178. Editorial Note

The Department of State offered preparatory advice for the upcoming Moscow summit talks. In a memorandum to the President on May 1 Secretary of State William Rogers stressed the significance of the summit’s culminating communiqué, which he described as “the major vehicle for informing the world of the results of your Moscow meetings.” He described the Soviets as being intent upon demonstrating through the document their primacy in the world order and would explicitly avoid incorporating statements of disagreement within the formal communiqué. Rogers therefore recommended:

“The communiqué should set forth in a matter-of-fact way the concrete agreements reached at the summit. It should say that progress was made toward less tension and more cooperation in certain specific areas.

“Ideally, the document should be a concise, straightforward communiqué, not signed by the principals. If ancillary agreements are to be announced, for example, a joint space mission project, a new environmental agreement, or an agreement in the field of trade, they should be referred to in the communiqué in a brief paragraph. The communiqué need not attempt to cover all areas of the world, as the Soviets like to do. Unless we have something specific to announce, the communiqué need say nothing about any particular area.” (National Archives, RG 59, Central Files 1970–73, POL USUSSR)

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Attached to this memorandum was a draft communiqué and, for comparison, previous Soviet international communiqués on various issues and the Shanghai communiqué resulting from the President’s trip to Peking 2 months earlier.

Also on May 1, Rogers sent to the President a 7-page memorandum entitled “The Middle East at the Summit.” He noted that the “one principal short-run parallel interest” in the region shared by both the United States and the Soviet Union was “to discourage a renewal of Arab-Israeli hostilities.” He then outlined objectives to be pursued at Moscow on this issue:

“Our task at the Summit, therefore, is to exploit the parallelism of USUSSR interests in the ceasefire, while at the same time insisting that the focus of negotiations must remain with the parties and not with the major powers. In this latter respect, this means in effect a standoff; that we and the Soviets continue to disagree not only on the substance of the overall settlement but even more fundamentally on ways to achieve it. Our counter to any Soviet pressure to renew bilateral or Four Power talks should be to keep the focus on the need for Egypt to face up to the necessity of negotiating a settlement with Israel instead of looking to others to do the job for it. The Arab, and specifically Egyptian inhibition about negotiating with Israel is their most vulnerable point, and we should use this to our advantage with the Soviets. We could make the point that, if the Egyptians remain unrealistically adamant about not negotiating directly, Jarring is there and we remain available if Egypt wants to pick up this diplomatic option in relation to an interim Suez Canal agreement. We will need to make these latter points in low key, however, given the fact that Israel itself is taking a very tough position in the Jarring talks and delayed for some months its agreement to enter Suez Canal talks at a time when Sadat was ready to do so.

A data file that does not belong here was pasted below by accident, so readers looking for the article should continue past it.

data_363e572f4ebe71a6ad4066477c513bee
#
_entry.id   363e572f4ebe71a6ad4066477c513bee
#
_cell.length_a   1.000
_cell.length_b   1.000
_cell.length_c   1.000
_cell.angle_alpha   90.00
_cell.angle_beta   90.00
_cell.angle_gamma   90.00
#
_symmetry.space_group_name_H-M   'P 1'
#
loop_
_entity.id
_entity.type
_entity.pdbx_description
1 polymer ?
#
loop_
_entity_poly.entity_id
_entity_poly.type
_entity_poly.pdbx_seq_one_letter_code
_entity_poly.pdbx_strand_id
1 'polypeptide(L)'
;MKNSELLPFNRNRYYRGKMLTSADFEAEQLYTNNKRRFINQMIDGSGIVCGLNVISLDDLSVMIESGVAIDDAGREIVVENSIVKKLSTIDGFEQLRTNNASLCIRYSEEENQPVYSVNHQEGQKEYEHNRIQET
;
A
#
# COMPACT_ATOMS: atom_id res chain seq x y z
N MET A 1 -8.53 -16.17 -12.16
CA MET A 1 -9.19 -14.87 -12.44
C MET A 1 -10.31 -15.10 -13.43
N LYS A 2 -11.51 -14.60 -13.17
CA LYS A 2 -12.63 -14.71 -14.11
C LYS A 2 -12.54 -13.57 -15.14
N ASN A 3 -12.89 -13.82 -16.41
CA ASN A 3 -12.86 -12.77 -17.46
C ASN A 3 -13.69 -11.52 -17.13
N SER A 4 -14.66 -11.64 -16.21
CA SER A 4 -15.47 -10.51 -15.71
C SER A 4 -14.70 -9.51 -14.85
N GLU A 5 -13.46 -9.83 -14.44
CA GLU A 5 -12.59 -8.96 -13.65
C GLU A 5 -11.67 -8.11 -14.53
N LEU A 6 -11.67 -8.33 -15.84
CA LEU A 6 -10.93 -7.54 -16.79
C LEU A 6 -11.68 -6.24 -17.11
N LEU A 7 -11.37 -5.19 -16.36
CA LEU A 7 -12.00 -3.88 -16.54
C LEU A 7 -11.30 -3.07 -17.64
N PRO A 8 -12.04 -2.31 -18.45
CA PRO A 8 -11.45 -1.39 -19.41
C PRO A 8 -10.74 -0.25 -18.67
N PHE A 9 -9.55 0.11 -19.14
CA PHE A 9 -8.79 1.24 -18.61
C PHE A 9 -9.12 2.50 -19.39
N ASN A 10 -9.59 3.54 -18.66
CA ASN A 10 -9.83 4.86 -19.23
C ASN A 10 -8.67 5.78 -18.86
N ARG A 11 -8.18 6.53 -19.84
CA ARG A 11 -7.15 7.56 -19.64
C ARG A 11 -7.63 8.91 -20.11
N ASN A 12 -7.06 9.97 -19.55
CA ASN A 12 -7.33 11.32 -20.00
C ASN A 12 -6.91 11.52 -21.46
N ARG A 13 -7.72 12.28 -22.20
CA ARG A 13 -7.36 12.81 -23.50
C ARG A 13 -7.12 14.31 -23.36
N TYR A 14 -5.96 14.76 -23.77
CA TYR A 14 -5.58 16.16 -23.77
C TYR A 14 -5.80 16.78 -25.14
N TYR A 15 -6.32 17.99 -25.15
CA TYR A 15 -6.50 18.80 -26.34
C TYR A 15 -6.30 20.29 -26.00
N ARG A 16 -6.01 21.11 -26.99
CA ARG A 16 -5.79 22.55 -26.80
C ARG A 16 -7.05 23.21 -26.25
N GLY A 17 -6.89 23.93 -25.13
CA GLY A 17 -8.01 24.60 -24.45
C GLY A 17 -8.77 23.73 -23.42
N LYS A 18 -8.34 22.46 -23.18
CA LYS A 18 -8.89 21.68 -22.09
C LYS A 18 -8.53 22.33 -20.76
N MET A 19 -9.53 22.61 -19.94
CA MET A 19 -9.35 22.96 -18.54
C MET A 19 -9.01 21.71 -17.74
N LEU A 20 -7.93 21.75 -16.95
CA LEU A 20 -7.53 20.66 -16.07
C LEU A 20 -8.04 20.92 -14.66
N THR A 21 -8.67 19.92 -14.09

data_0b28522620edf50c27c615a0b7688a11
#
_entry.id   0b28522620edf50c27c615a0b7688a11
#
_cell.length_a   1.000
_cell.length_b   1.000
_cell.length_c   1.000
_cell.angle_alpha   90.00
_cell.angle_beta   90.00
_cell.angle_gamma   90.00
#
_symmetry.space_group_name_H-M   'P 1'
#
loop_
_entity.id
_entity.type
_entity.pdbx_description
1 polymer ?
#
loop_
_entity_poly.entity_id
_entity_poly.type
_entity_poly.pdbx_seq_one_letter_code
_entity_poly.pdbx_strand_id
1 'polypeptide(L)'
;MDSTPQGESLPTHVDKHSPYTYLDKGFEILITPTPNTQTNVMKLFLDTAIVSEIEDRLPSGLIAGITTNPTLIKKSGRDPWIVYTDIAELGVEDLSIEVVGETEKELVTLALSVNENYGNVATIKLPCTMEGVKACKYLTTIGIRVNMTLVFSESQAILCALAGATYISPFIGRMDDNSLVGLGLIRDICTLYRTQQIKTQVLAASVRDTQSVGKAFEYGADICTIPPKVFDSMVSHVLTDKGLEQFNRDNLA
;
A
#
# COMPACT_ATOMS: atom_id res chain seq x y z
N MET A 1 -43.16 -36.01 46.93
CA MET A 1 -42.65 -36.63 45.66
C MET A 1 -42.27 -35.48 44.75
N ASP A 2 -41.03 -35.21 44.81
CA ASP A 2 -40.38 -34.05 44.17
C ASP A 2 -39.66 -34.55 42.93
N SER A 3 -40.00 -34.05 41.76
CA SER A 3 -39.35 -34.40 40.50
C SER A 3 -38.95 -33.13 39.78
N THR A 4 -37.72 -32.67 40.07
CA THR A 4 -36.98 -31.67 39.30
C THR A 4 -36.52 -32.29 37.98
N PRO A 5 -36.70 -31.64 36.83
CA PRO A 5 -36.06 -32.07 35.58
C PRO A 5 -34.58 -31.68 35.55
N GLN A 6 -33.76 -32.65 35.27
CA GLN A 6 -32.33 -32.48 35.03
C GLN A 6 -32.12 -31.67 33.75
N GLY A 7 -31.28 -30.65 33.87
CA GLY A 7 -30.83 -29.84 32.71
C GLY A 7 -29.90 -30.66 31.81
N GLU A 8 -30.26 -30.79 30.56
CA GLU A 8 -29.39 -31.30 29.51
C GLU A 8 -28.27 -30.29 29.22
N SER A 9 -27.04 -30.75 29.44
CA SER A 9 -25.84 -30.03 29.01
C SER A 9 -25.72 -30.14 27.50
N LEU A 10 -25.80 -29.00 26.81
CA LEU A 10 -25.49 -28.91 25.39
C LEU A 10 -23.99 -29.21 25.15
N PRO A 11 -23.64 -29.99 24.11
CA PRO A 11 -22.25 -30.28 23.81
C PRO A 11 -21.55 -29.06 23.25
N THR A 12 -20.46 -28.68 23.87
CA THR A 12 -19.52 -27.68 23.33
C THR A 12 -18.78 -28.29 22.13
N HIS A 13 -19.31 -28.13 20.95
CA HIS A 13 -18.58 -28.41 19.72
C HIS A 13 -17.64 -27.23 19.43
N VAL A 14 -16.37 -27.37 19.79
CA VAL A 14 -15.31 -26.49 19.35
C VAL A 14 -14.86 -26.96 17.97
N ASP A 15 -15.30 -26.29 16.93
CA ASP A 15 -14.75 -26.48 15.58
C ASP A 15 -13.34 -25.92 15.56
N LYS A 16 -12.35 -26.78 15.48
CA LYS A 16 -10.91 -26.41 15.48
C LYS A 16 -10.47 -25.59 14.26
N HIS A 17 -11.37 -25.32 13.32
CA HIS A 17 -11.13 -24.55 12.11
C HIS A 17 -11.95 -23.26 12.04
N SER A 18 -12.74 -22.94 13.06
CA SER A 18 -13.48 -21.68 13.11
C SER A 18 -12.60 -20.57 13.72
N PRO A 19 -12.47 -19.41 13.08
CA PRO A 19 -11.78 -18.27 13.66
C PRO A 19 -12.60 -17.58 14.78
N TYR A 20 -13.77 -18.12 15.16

“Finally, we must face the fact that a standoff on the Middle East in Moscow will leave a very unpredictable situation in the post-Summit period when all concerned will be reassessing their positions in the light of what does or does not happen there. The fact of your forthcoming Moscow trip has in itself had a somewhat calming effect. The Soviets can be expected to argue, however, that they cannot guarantee Sadat will go on being patient in the absence of negotiating progress. While this will be in part a Soviet pressure tactic, it could very well prove true. Egypt is the most unpredictable factor in the Middle East equation and will become increasingly so as time goes by. Sadat is frustrated at the lack of stronger Soviet military and political support, at United States failure to produce any softening of Israel’s positions while strengthening Israel militarily, at his own military weakness and at his inability to mobilize the Arab world against Israel and the U.S. He could strike out, directly or indirectly (for example, through Libya) at American interests; he could initiate at least limited military action; or [Page 663] he could be overthrown, with consequences in Egypt and the Arab world that are difficult to foresee. Any of these developments would complicate our position in the area generally. Additionally, a renewal of fighting would be a new complicating factor in U.S.-Soviet relations, and the Soviets may seek to raise this possibility as a means of persuading us to put pressure on Israel.” (Ibid.)